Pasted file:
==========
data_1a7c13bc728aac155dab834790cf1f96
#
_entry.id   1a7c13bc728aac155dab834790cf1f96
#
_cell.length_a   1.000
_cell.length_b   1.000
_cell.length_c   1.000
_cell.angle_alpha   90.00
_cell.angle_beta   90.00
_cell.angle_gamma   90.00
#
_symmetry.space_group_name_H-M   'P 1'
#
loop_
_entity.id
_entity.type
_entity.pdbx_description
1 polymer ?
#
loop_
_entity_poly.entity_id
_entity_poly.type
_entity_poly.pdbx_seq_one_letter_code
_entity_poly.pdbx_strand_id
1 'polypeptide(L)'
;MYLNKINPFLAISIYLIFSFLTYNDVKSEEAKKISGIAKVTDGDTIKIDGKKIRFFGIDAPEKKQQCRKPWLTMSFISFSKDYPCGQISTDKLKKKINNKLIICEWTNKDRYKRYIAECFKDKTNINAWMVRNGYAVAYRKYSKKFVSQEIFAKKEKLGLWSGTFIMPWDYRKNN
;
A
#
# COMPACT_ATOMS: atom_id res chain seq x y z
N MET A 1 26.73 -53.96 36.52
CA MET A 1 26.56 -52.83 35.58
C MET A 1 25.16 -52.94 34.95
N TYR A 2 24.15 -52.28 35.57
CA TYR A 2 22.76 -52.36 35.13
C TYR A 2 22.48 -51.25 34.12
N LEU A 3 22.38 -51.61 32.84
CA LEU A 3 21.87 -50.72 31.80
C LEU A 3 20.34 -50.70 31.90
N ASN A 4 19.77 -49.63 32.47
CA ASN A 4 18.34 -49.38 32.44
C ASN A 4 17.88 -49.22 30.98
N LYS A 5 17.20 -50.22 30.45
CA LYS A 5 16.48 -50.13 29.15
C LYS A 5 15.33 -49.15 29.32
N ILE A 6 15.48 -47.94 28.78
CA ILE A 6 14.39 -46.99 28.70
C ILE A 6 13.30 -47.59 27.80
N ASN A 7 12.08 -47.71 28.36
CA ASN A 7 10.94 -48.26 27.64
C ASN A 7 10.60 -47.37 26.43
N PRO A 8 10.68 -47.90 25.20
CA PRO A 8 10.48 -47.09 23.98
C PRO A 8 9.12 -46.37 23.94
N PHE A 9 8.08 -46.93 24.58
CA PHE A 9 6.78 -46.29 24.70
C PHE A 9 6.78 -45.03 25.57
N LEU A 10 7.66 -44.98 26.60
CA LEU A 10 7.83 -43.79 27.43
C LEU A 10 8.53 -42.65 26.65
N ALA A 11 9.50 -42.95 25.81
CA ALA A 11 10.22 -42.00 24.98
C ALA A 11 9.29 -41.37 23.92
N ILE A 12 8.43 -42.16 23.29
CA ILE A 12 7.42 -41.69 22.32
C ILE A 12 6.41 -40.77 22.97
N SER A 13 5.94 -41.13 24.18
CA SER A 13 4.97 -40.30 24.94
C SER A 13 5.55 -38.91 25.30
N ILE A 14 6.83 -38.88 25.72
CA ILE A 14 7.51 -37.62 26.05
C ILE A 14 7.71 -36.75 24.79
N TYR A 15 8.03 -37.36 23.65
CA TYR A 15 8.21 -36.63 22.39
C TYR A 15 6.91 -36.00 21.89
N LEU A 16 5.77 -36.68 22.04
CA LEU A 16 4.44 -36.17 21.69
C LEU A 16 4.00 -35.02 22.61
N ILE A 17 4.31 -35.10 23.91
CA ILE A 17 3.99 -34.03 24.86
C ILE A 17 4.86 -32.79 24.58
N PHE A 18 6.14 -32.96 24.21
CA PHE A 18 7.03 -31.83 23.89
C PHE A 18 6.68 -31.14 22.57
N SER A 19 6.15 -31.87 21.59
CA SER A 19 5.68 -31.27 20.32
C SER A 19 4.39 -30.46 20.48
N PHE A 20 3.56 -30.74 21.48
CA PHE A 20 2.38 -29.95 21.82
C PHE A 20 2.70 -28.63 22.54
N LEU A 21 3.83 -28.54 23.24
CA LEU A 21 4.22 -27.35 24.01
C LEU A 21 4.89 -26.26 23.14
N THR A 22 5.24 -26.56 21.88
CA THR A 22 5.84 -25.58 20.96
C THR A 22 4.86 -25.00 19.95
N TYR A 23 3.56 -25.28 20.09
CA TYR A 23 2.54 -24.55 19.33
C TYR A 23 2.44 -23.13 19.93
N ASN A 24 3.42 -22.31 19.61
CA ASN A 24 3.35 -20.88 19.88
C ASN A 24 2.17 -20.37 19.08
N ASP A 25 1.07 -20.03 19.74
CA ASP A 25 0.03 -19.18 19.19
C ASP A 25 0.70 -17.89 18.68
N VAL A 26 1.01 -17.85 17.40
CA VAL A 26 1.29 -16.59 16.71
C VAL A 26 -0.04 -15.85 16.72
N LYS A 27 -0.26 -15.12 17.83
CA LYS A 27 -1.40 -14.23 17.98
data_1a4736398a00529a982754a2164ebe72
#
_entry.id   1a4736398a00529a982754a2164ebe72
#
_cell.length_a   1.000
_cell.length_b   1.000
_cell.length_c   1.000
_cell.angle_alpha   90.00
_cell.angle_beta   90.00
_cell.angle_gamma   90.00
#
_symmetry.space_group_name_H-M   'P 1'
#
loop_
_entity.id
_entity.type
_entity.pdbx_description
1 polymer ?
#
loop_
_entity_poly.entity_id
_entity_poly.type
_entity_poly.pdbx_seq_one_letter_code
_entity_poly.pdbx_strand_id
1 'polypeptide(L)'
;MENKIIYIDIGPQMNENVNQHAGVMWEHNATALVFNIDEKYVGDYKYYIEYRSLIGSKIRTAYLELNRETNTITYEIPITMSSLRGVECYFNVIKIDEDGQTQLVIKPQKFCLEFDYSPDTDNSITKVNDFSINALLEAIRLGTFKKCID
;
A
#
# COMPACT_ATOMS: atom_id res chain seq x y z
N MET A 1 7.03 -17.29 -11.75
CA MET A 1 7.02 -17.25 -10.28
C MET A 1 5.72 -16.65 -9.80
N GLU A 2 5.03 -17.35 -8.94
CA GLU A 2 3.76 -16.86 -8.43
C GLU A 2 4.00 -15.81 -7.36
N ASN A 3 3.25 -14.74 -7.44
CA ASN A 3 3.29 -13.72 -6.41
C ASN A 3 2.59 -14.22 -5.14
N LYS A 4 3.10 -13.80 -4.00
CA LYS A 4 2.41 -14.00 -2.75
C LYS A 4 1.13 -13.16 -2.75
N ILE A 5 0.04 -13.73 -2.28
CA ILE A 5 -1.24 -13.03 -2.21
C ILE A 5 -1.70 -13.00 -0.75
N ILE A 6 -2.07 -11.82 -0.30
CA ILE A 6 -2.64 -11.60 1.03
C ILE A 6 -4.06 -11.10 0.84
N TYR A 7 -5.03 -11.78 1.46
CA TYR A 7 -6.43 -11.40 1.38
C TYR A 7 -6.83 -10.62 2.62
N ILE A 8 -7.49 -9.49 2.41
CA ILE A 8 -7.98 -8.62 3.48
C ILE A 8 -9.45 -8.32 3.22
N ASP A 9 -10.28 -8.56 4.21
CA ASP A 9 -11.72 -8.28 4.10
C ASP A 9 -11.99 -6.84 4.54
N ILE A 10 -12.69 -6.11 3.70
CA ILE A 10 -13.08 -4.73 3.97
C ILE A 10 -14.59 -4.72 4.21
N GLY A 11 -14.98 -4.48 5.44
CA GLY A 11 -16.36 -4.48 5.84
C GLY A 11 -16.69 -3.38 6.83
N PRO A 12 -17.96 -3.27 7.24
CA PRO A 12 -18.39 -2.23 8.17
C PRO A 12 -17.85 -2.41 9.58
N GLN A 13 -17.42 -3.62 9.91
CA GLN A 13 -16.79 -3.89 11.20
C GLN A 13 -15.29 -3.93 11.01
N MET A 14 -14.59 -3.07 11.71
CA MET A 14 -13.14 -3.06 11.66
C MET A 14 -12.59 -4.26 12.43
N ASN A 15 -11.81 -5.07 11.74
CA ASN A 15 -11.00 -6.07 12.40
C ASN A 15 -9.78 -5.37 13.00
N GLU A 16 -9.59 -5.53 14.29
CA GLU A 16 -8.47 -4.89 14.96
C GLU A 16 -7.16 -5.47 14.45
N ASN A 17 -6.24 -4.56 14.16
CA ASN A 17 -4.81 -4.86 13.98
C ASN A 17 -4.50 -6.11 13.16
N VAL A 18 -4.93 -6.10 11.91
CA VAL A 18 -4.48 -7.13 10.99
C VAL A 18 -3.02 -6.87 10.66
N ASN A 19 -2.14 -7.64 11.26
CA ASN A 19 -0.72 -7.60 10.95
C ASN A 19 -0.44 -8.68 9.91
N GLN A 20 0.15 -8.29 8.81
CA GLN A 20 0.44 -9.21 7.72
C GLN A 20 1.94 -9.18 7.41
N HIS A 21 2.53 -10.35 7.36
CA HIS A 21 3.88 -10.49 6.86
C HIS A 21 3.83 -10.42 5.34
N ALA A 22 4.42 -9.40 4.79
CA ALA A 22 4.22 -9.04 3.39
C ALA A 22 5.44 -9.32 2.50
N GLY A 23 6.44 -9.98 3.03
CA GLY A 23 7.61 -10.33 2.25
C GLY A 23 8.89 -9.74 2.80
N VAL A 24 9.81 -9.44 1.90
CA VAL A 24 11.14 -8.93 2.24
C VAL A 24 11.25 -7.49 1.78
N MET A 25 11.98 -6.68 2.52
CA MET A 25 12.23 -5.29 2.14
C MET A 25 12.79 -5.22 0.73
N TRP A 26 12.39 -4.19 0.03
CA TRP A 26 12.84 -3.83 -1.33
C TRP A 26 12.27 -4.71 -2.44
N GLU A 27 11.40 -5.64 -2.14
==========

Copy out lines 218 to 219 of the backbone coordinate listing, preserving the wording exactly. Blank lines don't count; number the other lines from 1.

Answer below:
C TRP A 26 12.27 -4.71 -2.44
N GLU A 27 11.40 -5.64 -2.14